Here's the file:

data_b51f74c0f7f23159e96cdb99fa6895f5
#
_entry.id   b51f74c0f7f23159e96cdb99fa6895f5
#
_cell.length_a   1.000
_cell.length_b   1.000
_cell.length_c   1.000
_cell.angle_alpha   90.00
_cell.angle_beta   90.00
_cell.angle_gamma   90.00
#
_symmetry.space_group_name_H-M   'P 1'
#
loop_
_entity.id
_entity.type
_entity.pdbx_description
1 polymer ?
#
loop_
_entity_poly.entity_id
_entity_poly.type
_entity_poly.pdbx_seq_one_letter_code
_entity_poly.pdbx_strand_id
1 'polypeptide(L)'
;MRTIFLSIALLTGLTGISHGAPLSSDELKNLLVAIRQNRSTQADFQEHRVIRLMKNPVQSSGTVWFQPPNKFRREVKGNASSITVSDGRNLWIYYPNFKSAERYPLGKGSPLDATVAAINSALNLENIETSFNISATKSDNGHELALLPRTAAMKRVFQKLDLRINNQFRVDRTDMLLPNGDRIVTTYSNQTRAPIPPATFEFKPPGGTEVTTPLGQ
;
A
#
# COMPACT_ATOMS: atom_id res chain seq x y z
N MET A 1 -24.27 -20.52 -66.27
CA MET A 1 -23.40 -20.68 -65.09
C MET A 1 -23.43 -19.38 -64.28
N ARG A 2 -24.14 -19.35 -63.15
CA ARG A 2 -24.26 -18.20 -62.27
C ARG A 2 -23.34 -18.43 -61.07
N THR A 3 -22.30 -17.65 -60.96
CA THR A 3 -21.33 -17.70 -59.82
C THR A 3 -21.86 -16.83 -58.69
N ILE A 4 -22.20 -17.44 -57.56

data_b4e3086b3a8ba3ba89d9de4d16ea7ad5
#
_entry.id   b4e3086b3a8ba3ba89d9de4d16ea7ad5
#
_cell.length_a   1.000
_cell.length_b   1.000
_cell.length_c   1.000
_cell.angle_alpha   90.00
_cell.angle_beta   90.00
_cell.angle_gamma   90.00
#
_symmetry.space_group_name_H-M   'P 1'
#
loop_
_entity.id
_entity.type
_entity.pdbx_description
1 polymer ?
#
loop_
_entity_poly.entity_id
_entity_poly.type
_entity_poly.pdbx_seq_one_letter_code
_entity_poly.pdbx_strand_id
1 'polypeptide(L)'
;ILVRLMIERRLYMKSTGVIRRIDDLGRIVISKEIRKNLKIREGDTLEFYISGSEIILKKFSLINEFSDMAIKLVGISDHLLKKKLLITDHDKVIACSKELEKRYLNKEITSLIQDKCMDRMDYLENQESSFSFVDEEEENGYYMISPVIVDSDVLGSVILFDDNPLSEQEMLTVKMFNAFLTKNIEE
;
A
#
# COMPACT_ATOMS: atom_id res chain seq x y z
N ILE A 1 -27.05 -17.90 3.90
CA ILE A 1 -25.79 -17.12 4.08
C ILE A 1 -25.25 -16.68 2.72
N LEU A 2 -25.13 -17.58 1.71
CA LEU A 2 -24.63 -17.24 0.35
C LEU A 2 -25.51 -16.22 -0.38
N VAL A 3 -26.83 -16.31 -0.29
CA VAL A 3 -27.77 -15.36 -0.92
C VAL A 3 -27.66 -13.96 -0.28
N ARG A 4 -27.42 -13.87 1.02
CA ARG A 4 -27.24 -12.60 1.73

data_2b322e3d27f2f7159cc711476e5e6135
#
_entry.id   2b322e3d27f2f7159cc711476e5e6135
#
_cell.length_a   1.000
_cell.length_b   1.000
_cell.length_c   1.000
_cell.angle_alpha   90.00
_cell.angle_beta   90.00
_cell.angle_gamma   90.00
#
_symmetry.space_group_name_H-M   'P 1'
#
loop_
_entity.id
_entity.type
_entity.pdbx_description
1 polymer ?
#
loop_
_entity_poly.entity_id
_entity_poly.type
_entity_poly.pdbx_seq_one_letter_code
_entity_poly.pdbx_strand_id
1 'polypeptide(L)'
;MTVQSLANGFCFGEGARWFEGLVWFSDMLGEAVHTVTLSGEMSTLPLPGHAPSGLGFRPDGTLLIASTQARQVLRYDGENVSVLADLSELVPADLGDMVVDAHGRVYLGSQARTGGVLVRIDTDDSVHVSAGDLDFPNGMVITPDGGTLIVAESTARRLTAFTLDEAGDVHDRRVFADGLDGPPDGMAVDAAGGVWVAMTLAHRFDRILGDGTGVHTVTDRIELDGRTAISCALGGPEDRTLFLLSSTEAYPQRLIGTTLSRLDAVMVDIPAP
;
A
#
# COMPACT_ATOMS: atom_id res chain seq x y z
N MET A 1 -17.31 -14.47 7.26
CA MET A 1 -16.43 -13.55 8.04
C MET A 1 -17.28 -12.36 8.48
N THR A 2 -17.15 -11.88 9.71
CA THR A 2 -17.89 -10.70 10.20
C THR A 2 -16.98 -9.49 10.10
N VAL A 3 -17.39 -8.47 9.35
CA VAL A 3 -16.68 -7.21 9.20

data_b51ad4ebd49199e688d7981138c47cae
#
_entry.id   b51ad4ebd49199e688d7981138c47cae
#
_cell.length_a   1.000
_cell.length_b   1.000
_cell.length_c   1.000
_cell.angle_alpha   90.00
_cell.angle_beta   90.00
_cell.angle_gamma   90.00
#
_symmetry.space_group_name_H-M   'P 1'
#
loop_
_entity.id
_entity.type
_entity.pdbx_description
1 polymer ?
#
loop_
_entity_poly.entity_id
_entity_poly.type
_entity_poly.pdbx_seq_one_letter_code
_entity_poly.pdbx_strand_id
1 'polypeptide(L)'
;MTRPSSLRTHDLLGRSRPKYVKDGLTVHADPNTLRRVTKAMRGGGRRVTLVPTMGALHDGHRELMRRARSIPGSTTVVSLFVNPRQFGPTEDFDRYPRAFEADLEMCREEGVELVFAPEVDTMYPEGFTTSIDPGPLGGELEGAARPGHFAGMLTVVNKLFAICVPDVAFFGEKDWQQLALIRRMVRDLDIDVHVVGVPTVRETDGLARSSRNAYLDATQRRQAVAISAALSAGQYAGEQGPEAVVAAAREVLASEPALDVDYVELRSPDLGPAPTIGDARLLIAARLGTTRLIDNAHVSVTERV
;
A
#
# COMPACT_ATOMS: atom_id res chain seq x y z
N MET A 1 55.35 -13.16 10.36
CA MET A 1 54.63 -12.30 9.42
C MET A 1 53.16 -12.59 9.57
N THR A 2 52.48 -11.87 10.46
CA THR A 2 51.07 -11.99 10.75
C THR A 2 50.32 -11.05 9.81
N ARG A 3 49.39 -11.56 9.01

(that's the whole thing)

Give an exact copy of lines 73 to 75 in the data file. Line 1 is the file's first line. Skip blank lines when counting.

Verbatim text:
C ILE A 1 -25.25 -16.68 2.72
N LEU A 2 -25.13 -17.58 1.71
CA LEU A 2 -24.63 -17.24 0.35